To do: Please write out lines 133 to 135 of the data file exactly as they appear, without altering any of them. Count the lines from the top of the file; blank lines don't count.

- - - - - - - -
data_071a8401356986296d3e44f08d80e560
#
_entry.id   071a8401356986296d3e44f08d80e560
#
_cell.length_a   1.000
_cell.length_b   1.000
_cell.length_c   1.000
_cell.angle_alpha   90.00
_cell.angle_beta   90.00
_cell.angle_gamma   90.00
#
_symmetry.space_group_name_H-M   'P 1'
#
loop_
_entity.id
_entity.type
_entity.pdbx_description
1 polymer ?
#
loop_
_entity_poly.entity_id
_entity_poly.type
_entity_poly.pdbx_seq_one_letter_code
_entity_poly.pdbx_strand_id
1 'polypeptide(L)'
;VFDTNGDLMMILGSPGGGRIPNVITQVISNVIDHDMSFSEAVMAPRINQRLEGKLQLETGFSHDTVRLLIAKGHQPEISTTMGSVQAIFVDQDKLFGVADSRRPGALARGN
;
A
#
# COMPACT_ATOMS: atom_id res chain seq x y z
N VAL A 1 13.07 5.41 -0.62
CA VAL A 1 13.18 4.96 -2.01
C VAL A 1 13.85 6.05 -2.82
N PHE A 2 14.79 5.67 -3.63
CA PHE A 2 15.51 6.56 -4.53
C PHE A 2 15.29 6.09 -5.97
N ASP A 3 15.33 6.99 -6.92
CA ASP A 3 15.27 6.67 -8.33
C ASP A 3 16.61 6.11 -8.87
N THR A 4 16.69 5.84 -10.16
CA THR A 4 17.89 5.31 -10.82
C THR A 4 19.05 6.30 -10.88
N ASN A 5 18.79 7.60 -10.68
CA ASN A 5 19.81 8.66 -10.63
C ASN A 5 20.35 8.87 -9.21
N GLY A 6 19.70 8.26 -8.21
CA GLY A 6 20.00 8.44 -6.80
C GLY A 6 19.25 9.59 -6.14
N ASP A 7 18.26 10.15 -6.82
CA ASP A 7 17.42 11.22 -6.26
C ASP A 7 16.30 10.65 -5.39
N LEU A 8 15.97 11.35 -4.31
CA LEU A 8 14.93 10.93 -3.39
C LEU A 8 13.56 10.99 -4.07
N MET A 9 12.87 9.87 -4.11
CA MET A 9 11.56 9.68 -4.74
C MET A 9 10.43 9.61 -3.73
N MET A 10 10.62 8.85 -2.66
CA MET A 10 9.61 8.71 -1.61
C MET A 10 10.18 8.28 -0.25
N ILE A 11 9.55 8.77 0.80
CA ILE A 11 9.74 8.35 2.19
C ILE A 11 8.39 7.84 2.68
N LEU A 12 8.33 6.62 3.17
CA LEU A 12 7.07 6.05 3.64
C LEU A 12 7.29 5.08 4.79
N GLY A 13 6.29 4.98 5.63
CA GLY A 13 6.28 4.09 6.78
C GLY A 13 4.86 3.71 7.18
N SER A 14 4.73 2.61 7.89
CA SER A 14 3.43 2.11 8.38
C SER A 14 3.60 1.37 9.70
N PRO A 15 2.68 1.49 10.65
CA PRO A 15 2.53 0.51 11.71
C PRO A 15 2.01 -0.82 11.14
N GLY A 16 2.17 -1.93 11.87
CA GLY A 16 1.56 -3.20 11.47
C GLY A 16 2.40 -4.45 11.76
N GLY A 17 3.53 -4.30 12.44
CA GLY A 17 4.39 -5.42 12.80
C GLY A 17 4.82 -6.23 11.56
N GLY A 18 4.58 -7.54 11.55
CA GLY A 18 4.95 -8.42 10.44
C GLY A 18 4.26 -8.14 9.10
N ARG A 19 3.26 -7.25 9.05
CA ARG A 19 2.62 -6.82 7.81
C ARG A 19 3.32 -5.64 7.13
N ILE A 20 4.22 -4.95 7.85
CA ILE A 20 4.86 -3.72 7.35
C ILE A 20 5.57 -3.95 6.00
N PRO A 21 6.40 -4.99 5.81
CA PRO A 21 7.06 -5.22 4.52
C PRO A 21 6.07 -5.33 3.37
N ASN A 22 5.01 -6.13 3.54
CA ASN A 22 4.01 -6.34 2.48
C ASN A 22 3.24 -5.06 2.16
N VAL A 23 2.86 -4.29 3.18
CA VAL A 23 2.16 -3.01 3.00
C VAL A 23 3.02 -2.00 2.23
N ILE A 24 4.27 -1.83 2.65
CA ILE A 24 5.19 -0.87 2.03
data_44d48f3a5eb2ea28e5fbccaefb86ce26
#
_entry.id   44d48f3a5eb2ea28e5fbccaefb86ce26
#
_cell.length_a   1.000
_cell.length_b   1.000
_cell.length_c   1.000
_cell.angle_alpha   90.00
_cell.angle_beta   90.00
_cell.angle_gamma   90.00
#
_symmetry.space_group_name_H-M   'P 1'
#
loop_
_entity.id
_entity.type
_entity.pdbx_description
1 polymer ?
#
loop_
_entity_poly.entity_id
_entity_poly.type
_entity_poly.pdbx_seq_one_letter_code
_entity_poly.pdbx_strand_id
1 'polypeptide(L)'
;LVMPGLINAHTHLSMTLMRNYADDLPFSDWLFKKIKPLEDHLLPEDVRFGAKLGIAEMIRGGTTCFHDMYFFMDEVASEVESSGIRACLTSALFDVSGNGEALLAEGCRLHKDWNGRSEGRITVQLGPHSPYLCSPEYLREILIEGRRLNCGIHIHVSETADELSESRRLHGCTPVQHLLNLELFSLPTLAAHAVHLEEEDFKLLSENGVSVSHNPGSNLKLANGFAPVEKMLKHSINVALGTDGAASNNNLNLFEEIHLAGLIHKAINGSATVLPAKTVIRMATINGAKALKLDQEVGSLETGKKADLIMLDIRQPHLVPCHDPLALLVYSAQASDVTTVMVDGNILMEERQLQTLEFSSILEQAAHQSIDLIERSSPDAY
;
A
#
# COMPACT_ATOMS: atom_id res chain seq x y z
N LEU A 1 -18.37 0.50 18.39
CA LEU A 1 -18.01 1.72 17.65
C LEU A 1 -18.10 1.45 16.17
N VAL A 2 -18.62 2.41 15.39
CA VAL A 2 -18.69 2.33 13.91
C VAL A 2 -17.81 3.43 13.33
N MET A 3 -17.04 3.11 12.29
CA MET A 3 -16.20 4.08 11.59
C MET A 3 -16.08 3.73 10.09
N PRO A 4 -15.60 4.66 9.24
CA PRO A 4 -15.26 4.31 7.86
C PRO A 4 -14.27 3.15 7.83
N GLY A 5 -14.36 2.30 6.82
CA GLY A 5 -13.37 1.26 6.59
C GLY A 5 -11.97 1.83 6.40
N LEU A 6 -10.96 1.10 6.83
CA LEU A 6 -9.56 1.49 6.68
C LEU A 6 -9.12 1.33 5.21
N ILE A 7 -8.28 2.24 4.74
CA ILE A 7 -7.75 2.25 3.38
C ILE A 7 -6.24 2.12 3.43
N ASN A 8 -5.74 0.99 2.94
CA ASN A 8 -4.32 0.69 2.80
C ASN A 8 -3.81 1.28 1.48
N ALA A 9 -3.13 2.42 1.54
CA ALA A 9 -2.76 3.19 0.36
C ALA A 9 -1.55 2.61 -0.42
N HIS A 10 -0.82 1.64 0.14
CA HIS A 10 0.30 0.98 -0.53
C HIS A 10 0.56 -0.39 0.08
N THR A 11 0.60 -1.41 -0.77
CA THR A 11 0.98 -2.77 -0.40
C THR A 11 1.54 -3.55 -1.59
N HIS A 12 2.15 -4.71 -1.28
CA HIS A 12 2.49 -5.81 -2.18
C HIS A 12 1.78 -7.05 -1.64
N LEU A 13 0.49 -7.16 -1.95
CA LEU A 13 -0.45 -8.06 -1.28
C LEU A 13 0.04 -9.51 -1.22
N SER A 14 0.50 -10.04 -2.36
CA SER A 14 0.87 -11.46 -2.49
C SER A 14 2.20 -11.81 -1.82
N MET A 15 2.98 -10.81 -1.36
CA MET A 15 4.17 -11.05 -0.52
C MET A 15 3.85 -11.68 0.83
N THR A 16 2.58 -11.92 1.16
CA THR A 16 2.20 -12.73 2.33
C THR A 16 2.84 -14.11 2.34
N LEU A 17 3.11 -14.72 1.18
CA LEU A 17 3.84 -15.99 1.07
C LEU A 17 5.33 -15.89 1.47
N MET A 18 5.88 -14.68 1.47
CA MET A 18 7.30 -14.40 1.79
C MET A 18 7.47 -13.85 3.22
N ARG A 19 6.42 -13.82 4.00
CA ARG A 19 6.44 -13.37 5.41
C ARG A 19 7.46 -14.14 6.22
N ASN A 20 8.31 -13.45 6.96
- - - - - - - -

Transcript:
CA LEU A 1 -18.01 1.72 17.65
C LEU A 1 -18.10 1.45 16.17
N VAL A 2 -18.62 2.41 15.39